William Baxter (1855–1927)

Builder, amateur sculptor and local politician, who served on the Town Council of Leith from 1891, and of Edinburgh after the amalgamation of the two towns in 1920 (which he opposed). He took a special interest in public housing schemes and the improvement of the tramway system. In its report on his death, the Scotsman noted that ‘[o]ne of his recreations was modelling in stucco’, and that in this medium he ‘carried out devices in which a grotesque humour was expressed’. It is on this basis that he may be identified as the author of the relief panel, The Valour of German Culture 1914, 1915, on 128 Pitt Street, Leith.

Source: The Scotsman, 17 June 1927, p. 8.

Ray McKenzie, 2018

Gilbert (William) Bayes (1872–1953)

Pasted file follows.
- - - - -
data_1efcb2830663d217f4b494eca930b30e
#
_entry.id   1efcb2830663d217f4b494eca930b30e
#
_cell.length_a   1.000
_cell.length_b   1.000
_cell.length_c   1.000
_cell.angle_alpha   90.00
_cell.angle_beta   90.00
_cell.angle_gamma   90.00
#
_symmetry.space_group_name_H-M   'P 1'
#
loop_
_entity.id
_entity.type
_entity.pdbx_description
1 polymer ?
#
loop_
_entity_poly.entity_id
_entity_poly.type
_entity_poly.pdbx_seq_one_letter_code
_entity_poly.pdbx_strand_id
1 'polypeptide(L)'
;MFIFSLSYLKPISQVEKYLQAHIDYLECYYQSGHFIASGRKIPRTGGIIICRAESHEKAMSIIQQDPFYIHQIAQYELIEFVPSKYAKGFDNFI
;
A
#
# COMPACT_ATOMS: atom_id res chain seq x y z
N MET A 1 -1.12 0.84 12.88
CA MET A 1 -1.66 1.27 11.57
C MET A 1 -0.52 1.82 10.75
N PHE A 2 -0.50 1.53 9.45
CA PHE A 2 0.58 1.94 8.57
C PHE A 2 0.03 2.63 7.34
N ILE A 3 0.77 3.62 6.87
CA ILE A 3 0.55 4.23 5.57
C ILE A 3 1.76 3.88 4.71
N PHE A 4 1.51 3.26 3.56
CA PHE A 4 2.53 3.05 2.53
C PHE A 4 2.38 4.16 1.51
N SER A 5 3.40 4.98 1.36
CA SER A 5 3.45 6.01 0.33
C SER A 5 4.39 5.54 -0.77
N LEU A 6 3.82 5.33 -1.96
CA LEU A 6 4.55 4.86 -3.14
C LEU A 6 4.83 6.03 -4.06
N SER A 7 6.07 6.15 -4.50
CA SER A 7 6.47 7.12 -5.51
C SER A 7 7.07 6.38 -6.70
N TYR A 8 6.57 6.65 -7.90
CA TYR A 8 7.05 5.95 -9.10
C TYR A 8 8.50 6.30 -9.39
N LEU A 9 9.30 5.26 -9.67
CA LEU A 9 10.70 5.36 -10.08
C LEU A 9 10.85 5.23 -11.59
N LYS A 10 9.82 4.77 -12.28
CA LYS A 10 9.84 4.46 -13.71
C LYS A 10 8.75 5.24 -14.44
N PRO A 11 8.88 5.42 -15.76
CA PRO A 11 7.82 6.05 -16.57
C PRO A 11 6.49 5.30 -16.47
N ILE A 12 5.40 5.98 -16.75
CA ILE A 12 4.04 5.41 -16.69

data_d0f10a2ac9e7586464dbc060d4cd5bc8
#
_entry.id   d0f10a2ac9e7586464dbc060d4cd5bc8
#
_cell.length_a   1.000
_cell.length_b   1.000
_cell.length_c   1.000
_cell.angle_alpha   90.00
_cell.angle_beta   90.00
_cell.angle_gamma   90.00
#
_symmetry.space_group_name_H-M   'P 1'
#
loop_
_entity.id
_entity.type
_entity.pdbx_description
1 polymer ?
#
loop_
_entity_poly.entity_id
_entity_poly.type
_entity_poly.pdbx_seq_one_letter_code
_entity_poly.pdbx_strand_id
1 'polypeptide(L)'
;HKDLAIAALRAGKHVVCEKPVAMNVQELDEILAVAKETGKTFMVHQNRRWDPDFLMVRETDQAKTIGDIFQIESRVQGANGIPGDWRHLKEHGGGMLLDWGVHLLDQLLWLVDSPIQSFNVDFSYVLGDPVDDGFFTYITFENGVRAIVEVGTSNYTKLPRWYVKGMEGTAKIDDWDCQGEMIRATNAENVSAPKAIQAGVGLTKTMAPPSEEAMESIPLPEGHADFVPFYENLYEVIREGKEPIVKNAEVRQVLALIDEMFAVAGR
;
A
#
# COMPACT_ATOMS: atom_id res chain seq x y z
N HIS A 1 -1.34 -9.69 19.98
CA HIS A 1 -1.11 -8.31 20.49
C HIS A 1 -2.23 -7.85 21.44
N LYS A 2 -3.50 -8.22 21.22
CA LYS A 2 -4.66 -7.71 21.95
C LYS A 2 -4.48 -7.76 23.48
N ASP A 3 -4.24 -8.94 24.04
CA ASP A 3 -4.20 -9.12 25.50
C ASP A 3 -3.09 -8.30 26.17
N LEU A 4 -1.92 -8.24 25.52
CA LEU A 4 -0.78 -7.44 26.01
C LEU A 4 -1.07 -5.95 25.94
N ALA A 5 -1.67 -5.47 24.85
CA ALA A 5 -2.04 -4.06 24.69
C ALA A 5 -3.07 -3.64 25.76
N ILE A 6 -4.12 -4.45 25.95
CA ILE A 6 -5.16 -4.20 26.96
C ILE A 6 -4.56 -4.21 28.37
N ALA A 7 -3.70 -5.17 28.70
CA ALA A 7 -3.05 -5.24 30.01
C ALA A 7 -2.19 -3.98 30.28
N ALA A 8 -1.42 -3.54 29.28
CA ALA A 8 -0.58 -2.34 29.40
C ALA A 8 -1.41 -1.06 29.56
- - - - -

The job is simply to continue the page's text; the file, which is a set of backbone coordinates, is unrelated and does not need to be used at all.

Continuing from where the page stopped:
Sculptor and teacher, born in North London. He studied at the City and Guilds School, Finsbury, 1891–96, before winning an LCC Scholarship which enabled him to attend the RA Schools, 1896–99, where he was taught by Thomas Brock, Harry Bates and, more importantly, George Frampton, who became his lifelong friend. Bayes won the Armitage Prize for composition in 1897, a Silver Medal for life modelling in 1898 and, in 1899, the Gold Medal, Landseer Scholarship and £200 travelling scholarship which funded three months in Italy and nine months in Paris (where he showed at the 1900 Exposition Universelle). He joined the Art Workers’ Guild in 1896, serving as Master in 1925. He taught at Camberwell School of Art, 1906–12. At the outbreak of the First World War, Bayes volunteered for service but was classed as medically unfit; he was later called up following the lowering of the medical requirements, but was exempted because of the importance of his 1916 commission for the Australian War Memorial – two colossal equestrian groups, Offerings of Peace and Offerings of War, finally erected in 1926 in front of the Art Gallery of New South Wales, Sydney. In 1922 Bayes was made an Honorary Member of the Société des Artistes Français, and won bronze and gold medals at the Paris Salon in 1929 and 1939 respectively. He was vice-president of the RBS, 1929–37, and president, 1938–44; in 1931 he was awarded the RBS medal for his artificial stone frieze, Drama Through the Ages, for the exterior of the Saville Theatre, Shaftesbury Avenue. Bayes was particularly influenced by Frampton and Alfred Gilbert and, like them, was interested in polychromy in sculpture, the use of mixed materials and, especially in his early years, in Arthurian, Wagnerian and medieval subjects; the Assyrian relief sculptures in the British Museum were also highly influential. In 1905, Bayes executed figures of the architects Sir William Chambers and Sir Charles Barry for Aston Webb’s V&A façade. He produced many designs in polychrome stoneware for Doulton, 1923–39, examples of which may be seen in two of his most important public commissions in the UK, The Queen of Time Clock (blue faience and stoneware decorations for the central gilt bronze figure), 1931, over the main entrance to Selfridges, Oxford Street, and a pair of friezes, 1939, for Doulton House, Lambeth (following demolition in 1979, Pottery through the Ages went to the V&A, Dutch Potters arriving at Lambeth to Ironbridge Gorge Museum, Shropshire).